Lev Kiszka

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Lev Kiszka
Metropolitan of Kiev
ChurchUkrainian Greek Catholic Church
Appointed17 September 1714
Term ended19 November 1728
PredecessorYurij Vynnyckyj
SuccessorAtanasy Sheptycky
Consecration15 March 1711 (Bishop)
by Yurij Vynnyckyj
Personal details
Luka Kiszka

Died19 November 1728 (aged 64–65)
Kupieczow, near Volodymyr

Luka Lev Kiszka (Belarusian: Леў Кішка, Ukrainian: Лев Кишка, Polish: Leon Kiszka) (1663—1728) was the "Metropolitan of Kiev, Galicia and all Ruthenia"[a] of the Ukrainian Greek Catholic Church from 1714 to his death in 1728. He was also a writer, and theologian.


Luka Lev Kiszka was born in Kovel, in Volhynia, from a noble family in the year 1663.[1] Still young he joined the Order of Saint Basil the Great and he studied in Byten (Ivatsevichy Raion). On 6 December 1687, already ordained a priest, he entered in the Pontifical Urbaniana University, in Rome, where he studied till 1691. Returned in his country, he served as hieromonk in various Basilian monasteries. In 1697 he became Hegumen of the monastery of the Holy Trinity in Vilnius and in 1699 he was appointed Archimandrite of the monastery of Polotsk. In 1698 he was elected secretary of the Basilian Order, of which he became Proto-Archimandrite (i.e. Superior general of the whole Order) in September 1703 for his first four-years term.[1]

Kiszka ruled the Basilian Order in a very difficult period, during the Great Northern War (1700-1721), and under the persecutions of Peter I of Russia against the Greek Catholic Church, as the murder of Basilian monks on 11 July 1705 by the Tsar's own hand at Polotsk.[2] He settled a typography and worked at printing religious and liturgical books.

Kiszka was re-elected Proto-Archimandrite of the Order and in 1611[3] he was appointed bishop of the eparchy of Volodymyr-Brest. Accordingly, he was consecrated bishop 15 March 1711 by the hands of Metropolitan Yurij Vynnyckyj in Sambir.[4]

At the death of Metropolitan Vynnyckyj in September 1713, Kiszka became administrator of the Church,[3] and on 17 September 1714[5] he was formally confirmed Metropolitan of Kiev by Pope Clement XI.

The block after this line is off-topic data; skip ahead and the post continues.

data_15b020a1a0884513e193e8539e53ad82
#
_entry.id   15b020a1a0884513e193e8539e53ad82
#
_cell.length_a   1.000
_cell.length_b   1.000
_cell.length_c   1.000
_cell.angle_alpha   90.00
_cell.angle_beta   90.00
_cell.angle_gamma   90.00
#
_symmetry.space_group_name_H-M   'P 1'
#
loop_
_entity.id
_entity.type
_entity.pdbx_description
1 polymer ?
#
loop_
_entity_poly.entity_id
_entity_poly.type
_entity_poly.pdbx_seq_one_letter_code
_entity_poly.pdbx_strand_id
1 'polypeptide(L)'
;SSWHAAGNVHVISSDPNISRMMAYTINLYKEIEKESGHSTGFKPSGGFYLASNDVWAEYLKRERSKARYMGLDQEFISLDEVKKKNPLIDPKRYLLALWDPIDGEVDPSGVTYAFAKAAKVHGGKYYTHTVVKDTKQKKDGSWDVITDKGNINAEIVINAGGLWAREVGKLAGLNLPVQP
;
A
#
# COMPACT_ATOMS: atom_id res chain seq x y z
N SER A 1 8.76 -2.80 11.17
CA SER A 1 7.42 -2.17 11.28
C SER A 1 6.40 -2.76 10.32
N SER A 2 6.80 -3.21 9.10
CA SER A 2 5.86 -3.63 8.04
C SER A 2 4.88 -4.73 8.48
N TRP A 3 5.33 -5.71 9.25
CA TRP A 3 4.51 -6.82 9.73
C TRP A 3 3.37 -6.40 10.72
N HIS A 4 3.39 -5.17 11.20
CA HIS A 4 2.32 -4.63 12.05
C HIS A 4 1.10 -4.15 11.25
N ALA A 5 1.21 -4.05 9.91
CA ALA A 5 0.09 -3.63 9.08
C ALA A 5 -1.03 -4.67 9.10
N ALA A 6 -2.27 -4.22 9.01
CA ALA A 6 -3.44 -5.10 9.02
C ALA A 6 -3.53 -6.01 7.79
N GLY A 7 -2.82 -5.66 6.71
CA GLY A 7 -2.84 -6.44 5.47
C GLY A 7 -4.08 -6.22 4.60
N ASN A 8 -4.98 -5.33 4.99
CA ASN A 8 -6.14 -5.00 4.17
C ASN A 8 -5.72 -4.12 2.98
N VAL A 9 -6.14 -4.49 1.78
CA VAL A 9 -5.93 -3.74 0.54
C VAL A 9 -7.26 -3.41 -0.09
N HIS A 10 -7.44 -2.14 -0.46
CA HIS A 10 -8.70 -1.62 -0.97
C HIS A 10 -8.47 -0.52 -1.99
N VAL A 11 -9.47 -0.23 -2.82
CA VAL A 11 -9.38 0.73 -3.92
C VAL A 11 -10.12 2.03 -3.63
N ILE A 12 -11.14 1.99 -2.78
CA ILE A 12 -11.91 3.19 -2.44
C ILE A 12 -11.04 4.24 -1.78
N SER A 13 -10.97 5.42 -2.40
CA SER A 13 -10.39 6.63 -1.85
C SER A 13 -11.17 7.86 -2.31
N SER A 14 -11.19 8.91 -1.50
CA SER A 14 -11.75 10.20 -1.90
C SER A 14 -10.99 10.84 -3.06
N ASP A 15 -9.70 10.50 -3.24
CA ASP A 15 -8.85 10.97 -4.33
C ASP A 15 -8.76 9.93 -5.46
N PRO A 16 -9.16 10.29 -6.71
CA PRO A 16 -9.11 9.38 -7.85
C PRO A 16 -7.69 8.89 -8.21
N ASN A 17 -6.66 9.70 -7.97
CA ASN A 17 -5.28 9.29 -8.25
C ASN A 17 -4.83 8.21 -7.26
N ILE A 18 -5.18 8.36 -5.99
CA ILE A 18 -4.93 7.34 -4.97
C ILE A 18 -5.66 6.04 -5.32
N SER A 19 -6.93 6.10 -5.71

Kiszka died in the village of Kupieczow, near Volodymyr, where he was buried, on 19 November 1728.

Synod of Zamość[edit]

Kiszka's more important result as Metropolitan of Kiev was the Synod of Zamość, opened on 26 August 1720, in which were codified the canons of the Ukrainian Greek Catholic Church. The synod issued nineteen chapters, concerning the faith (1), the predication (2), the sacraments (3), the diocesan organization (4 to 10), the monasteries (11, 12), the ecclesiastic estates (13, 14), the liturgical year and the saints (16, 17), and the promulgations of the canons (18, 19). The acts of the synod were approved by Rome on 5 December 1722.[6]


Kiszka was a prolific writer. Among his works we remember:[1]

  • About the Sacraments, in Ukrainian, 1697
  • The see of grace, or of the miracles of the Virgin Mary, in Polish, 1714
  • Sermons of Metropolitan Ipatii Potii, 1714
  • Instruction for parish priests and catechism for people, 1722
  • Manuscript with various historical notes, which includes an Ecclesiastic History of the South of Russia from the original documents, lives of notable Basilian monks, a political history of Europe.



  1. ^ The title is also known as the Metropolis of Kiev, Halych and all Rus' or Metropolis of Kyiv, Halychyna, and All-Rus'. The name "Galicia" is a Latinized form of Halych, one of several regional principalities of the medieval state of Kievan Rus'.


  1. ^ a b c Welykyv, Athanasius (1959). "Leonis Kiszka Biographia". Epistolae metropolitarum Kioviensium catholicorum Leonis Kiska, Athanasii Szeptyckyj, Floriani Hrebnyckyj. Analecta OSBM. Serie 2. Sectio 3. Rome. pp. 5–7.{{cite book}}: CS1 maint: location missing publisher (link)
  2. ^ See Mord bazylianów w Połocku and Historia o pozabiianiu bazilianów w połockiey cerkwi przez cara moskiewskiego etc. w roku 1705tym, dnia 30 Junia starego. Paris: Renou at Maulde. 1863.
  3. ^ a b Blazejowsky, Dmytro (1990). Hierarchy of the Kyivan Church (861-1990). Rome. pp. 252, 297.{{cite book}}: CS1 maint: location missing publisher (link)
  4. ^ Pelesz, Julian (1881). Geschichte der Union der ruthenischen Kirche mit Rom. Woerl. pp. 299, 300, 472.
  5. ^ Remigius Ritzler (1952). Hierarchia catholica Medii aevi sive summorum pontificum, S.R.E. cardinalium, ecclesiarum antistitum series. Vol. 5. Padua. p. 233. {{cite encyclopedia}}: Missing or empty |title= (help)CS1 maint: location missing publisher (link)
  6. ^ For details on the synod, see de Clercq, Charles (1949). Histoire des conciles d'après les documents originaux, Tome XI Conciles des Orientaux Catholiques. Vol. 1. Paris: Letouzey et Ané. pp. 159–181.
Ruthenian Uniate Church titles
Preceded by
Archimandrite of Holy Trinity Monastery
1697 – 1699
Succeeded by
Preceded by
Yuriy Vinnitski
(as administrator)
Bishop of Wlodziemierz and Bresc
1711 – 1714
Succeeded by
Preceded by Bishop of Przemysl and Sanok
(as administrator)

1713 – 1715
Succeeded by
Preceded by Metropolitan of Kiev, Galicia and all Ruthenia
1714 – 1728
Succeeded by